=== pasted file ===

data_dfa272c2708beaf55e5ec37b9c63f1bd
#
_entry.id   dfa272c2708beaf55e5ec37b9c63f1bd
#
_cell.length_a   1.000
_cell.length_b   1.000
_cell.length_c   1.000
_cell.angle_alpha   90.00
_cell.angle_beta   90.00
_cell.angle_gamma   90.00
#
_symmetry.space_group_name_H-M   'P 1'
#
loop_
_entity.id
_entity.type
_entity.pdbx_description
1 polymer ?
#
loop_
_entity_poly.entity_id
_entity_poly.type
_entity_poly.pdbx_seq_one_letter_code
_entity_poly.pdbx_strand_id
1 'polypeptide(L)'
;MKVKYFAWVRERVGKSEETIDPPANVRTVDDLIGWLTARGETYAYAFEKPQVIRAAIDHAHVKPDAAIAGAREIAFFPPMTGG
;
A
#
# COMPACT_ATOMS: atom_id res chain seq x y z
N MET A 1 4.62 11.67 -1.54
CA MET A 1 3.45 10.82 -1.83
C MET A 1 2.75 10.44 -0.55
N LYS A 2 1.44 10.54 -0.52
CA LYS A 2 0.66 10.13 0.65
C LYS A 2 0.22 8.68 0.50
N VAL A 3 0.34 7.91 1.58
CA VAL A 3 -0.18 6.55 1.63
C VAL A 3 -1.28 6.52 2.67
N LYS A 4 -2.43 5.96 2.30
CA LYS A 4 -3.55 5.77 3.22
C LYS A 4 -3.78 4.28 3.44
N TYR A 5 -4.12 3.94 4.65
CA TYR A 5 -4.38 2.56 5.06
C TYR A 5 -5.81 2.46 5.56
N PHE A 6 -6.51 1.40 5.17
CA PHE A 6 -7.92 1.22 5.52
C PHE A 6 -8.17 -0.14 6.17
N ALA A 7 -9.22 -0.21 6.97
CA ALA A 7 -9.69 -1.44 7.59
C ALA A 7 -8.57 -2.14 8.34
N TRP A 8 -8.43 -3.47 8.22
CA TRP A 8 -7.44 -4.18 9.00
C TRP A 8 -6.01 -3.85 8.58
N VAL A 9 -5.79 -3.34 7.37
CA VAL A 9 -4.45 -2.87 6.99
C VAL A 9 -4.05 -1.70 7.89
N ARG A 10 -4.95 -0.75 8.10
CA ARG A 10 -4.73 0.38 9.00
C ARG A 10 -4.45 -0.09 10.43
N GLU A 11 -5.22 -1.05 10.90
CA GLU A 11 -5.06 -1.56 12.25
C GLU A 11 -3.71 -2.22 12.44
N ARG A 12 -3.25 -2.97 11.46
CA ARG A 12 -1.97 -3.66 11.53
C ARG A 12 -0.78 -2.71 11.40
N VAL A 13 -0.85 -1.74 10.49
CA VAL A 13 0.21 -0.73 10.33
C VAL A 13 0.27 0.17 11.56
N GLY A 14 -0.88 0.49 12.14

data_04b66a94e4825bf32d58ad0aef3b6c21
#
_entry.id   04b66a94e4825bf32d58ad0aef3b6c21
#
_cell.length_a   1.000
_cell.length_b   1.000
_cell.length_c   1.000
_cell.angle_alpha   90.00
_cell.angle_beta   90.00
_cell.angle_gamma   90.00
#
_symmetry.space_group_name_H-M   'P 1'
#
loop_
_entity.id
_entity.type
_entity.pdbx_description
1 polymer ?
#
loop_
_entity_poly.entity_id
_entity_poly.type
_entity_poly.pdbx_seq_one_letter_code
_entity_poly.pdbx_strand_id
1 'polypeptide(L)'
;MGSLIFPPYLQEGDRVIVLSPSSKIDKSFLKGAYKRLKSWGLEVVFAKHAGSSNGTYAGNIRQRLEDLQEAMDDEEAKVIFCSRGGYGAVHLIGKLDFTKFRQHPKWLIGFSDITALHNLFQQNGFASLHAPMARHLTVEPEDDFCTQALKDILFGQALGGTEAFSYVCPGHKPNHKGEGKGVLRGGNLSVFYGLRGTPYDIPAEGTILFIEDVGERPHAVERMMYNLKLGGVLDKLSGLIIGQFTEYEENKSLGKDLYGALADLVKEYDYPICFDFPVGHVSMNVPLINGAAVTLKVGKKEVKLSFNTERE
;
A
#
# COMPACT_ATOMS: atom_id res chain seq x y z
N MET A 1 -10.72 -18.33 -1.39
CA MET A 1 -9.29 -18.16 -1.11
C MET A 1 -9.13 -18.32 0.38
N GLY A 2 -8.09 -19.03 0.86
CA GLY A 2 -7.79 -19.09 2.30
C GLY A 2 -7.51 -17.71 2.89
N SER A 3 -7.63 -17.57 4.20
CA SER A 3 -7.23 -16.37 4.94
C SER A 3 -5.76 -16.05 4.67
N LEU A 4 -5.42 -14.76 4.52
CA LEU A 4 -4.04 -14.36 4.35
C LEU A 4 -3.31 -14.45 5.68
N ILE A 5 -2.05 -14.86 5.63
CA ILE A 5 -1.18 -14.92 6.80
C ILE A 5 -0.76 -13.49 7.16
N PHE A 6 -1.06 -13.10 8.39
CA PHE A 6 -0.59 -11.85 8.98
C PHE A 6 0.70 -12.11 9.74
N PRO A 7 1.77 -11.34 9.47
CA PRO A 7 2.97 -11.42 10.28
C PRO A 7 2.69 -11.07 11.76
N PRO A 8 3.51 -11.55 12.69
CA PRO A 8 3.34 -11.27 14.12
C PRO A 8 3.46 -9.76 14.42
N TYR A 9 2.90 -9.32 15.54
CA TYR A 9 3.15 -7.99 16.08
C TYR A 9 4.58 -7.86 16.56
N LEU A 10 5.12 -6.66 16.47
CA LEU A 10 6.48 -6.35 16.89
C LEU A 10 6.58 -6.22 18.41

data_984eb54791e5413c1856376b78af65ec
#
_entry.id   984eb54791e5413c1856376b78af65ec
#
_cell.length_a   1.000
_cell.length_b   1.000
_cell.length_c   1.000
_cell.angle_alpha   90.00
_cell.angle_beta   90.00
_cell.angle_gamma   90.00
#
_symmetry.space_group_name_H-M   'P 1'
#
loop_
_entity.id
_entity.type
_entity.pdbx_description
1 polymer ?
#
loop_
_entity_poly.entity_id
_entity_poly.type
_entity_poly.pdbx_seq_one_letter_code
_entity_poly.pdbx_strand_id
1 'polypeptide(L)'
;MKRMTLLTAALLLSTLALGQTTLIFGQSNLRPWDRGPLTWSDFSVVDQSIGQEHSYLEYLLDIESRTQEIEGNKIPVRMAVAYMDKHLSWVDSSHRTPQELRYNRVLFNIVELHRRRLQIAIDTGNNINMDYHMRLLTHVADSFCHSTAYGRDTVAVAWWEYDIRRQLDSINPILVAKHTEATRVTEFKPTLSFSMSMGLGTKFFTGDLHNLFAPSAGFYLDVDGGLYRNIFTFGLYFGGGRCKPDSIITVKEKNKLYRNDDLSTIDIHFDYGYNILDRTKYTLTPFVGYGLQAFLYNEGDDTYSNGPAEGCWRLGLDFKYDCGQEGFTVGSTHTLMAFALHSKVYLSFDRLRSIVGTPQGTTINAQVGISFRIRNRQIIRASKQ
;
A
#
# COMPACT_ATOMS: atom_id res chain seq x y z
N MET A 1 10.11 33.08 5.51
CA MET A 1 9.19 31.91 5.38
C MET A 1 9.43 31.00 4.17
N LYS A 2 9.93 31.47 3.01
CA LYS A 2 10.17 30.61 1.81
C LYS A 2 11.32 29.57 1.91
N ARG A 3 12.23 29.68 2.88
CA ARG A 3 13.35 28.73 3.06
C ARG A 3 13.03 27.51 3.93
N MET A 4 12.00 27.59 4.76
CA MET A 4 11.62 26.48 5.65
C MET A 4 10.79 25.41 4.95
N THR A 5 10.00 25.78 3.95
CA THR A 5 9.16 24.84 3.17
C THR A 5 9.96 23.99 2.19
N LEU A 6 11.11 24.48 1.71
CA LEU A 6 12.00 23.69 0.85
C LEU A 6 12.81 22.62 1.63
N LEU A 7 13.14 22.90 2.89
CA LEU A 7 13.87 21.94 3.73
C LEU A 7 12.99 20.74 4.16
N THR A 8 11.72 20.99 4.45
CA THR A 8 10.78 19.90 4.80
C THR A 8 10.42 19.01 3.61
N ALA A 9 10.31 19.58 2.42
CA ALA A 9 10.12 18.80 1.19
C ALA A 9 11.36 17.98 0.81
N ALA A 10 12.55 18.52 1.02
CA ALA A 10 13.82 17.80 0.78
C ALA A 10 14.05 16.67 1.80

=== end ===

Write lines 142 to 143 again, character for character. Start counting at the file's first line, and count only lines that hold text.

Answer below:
_symmetry.space_group_name_H-M   'P 1'
#